In accordance with another embodiment, a method of protecting a bond layer in a plasma processing system, comprises: attaching an upper member to a lower member, the upper member having a heating arrangement laminated to a lower surface of the upper member; applying an adhesive to an outer periphery of the upper member and to an upper periphery of the lower member; positioning a fluorocarbon polymer material ring around the outer periphery of the upper member and the upper periphery of the lower member; and machining the fluorocarbon polymer material ring to a final dimension.
In accordance with a further embodiment, a method of protecting a bond layer comprises: attaching an upper member to a lower member; expanding a fluorocarbon polymer material ring to a diameter greater than an outer diameter of the upper member; and shrink fitting the protective ring around the bond line.
In accordance with a further embodiment, a method of protecting a bond layer, the method includes the steps of: bonding an upper member to a lower member; expanding an inner diameter of a protective ring to a diameter greater than an outer diameter of the upper member; and shrink fitting the protective ring around the bond line.
The gaseous source materials may also be released from ports built into the walls of chamber 12. Etchant source chemicals include, for example, halogens such as Cl2 and BCl3 when etching through aluminum or one of its alloys. Other etchant chemicals (e.g., CH4, HBr, HCl, CHCl3) as well as polymer forming species such as hydrocarbons, fluorocarbons, and hydro-fluorocarbons for side-wall passivation may also be used. These gases may be employed along with optional inert and/or nonreactive gases. If desired, the chamber 12 can include additional plasma generating sources (e.g., one or more inductively-coupled coils, electron-cyclotron resonance (ECR), helicon or magnetron type).
In use, a wafer 30 is introduced into chamber 12 defined by chamber walls 32 and disposed on a substrate support or electrode assembly 100, which acts as a lower second electrode, or cathode. It can be appreciated that this lower electrode or electrode assembly can be a bottom electrode of a capacitively coupled plasma reactor or a bottom electrode of an inductively coupled or microwave powered plasma reactor. The wafer 30 is preferably biased by a radio frequency generator 24 (also typically via a matching network). The wafer 30 can comprise a plurality of integrated circuits (ICs) fabricated thereon. The ICs, for example, can include logic devices such as PLAs, FPGAs and ASICs or memory devices such as random access memories (RAMs), dynamic RAMs (DRAMs), synchronous DRAMs (SDRAMs), or read only memories (ROMs). When the RF power is applied, reactive species (formed from the source gas) etch exposed surfaces of the wafer 30. The by-products, which may be volatile, are then exhausted through an exit port 26. After processing is complete, the wafer 30 can be diced to separate the ICs into individual chips.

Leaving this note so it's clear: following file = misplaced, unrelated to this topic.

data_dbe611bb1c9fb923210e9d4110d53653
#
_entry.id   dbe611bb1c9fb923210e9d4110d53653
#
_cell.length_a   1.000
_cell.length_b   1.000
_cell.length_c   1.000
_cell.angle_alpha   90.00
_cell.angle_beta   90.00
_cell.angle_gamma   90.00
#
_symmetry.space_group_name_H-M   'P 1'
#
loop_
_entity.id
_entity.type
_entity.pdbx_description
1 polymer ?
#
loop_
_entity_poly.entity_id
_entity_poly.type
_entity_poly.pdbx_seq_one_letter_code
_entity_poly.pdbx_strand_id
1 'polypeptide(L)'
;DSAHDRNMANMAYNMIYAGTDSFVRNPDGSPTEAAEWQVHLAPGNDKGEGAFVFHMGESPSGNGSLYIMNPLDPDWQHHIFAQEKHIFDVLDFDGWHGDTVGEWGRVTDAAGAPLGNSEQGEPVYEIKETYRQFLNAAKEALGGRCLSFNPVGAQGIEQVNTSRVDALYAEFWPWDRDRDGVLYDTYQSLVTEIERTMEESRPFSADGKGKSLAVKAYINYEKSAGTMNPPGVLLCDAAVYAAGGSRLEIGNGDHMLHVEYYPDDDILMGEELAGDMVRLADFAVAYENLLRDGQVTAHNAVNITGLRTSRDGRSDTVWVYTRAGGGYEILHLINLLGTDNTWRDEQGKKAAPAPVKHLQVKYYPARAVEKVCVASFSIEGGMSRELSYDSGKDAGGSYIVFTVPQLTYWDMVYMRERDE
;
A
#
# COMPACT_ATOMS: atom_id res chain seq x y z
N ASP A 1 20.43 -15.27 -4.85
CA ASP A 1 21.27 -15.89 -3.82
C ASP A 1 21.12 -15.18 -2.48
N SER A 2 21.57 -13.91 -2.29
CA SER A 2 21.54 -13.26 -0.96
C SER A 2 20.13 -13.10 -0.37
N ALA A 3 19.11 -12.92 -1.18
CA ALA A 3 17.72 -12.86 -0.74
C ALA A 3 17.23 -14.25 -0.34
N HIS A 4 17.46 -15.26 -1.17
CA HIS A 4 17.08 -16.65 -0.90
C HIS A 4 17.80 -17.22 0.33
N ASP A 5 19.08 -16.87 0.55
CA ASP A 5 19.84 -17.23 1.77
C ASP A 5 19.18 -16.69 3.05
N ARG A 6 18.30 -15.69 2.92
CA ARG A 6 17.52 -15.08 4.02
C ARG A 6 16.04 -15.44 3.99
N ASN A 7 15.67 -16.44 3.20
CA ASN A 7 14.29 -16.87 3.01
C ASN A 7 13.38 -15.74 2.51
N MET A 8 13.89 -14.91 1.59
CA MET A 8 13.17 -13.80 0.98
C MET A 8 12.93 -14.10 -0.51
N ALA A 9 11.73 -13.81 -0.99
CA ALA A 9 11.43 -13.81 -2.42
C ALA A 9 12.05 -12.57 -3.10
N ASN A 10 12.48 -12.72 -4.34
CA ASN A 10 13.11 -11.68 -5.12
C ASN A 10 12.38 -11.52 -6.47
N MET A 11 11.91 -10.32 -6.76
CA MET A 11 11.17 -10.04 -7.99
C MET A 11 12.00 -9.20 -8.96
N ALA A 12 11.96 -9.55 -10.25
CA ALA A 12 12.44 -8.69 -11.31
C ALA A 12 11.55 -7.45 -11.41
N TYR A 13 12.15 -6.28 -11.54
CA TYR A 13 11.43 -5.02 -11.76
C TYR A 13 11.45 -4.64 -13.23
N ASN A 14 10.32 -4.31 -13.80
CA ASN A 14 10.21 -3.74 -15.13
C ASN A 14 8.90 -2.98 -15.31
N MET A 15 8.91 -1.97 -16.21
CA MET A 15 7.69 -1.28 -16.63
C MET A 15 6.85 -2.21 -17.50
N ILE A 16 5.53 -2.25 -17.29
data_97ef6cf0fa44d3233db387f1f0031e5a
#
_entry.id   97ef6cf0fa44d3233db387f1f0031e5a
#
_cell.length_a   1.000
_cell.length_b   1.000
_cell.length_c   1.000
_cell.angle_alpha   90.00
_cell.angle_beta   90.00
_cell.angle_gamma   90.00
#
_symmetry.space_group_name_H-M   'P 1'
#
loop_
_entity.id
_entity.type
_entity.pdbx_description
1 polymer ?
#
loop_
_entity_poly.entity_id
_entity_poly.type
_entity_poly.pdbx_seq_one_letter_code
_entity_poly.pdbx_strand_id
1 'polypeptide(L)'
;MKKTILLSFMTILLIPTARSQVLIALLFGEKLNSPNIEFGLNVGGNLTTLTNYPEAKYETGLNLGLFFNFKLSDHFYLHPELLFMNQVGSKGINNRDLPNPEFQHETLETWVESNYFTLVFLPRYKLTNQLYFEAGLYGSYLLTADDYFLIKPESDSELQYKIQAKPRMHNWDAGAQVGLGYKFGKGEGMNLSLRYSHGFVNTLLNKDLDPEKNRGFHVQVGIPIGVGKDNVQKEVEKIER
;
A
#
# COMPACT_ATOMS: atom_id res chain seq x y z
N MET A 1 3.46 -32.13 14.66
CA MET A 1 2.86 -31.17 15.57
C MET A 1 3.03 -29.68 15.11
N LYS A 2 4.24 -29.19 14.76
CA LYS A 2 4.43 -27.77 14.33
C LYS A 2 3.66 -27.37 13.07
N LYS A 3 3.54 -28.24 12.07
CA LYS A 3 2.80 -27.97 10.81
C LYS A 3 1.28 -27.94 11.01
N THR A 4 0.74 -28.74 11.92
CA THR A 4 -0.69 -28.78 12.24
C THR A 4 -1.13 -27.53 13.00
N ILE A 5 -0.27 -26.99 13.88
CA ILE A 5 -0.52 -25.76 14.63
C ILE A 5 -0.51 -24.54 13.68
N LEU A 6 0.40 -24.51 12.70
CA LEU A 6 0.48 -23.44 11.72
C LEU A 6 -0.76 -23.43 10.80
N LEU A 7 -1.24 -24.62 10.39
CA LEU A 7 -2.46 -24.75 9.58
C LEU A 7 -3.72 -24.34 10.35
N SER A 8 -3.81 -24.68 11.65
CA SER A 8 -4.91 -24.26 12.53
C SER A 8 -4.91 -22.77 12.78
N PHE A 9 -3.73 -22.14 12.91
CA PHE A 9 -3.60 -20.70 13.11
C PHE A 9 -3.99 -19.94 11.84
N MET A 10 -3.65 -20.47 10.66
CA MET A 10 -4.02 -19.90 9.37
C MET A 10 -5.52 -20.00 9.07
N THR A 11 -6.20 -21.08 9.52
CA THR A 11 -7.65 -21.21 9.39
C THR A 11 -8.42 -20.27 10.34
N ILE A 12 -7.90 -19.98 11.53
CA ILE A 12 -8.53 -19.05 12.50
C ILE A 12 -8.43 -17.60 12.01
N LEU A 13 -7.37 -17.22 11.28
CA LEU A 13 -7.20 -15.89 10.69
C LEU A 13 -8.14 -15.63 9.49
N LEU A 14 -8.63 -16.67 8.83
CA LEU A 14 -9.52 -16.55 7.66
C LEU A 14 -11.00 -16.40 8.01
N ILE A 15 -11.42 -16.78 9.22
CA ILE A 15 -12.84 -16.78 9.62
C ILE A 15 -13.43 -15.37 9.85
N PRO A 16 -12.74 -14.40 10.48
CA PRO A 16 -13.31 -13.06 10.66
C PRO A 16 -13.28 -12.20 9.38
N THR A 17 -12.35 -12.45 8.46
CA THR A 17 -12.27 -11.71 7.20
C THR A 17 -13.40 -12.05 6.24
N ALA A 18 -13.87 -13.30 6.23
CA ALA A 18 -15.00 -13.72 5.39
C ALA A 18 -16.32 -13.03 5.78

The plasma exposed surfaces of any plasma confinement apparatus (not shown), chamber wall 32, chamber liner (not shown) and/or showerhead 14 can be provided with a plasma sprayed coating 20 with surface roughness characteristics that promote polymer adhesion. In addition, plasma exposed surfaces of the substrate support 28 can also be provided with a plasma sprayed coating (not shown). In this manner, substantially all surfaces that confine the plasma will have surface roughness characteristics that promote polymer adhesion. In this manner, particulate contamination inside the reactor can be substantially reduced.
It can be appreciated that the reactor 10 can also be used for oxide etch processes. In oxide etch processing, the gas distribution plate is a circular plate situated directly below the window which is also the vacuum sealing surface at the top of the reactor 10 in a plane above and parallel to a semiconductor substrate or wafer 30. The gas distribution ring feeds gas from a source into the volume defined by the gas distribution plate. The gas distribution plate contains an array of holes of a specified diameter which extend through the plate. The spatial distribution of the holes through the gas distribution plate can be varied to optimize etch uniformity of the layers to be etched, e.g., a photoresist layer, a silicon dioxide layer and an underlayer material on the wafer. The cross-sectional shape of the gas distribution plate can be varied to manipulate the distribution of RF power into the plasma in the reactor 10. The gas distribution plate material is made from a dielectric material to enable coupling of this RF power through the gas distribution plate into the reactor. Further, it is desirable for the material of the gas distribution plate to be highly resistant to chemical sputter-etching in environments such as oxygen or a hydro-fluorocarbon gas plasma in order to avoid breakdown and the resultant particle generation associated therewith.
An exemplary parallel-plate plasma reactor 10 that can be used is a dual-frequency plasma etch reactor (see, e.g., commonly-owned U.S. Pat. No. 6,090,304, which is hereby incorporated by reference in its entirety). In such reactors, etching gas can be supplied to a showerhead electrode 14 from a gas supply and plasma can be generated in the reactor by supplying RF energy at different frequencies from two RF sources to the showerhead electrode and/or a bottom electrode. Alternatively, the showerhead electrode 14 can be electrically grounded and RF energy at two different frequencies can be supplied to the bottom electrode.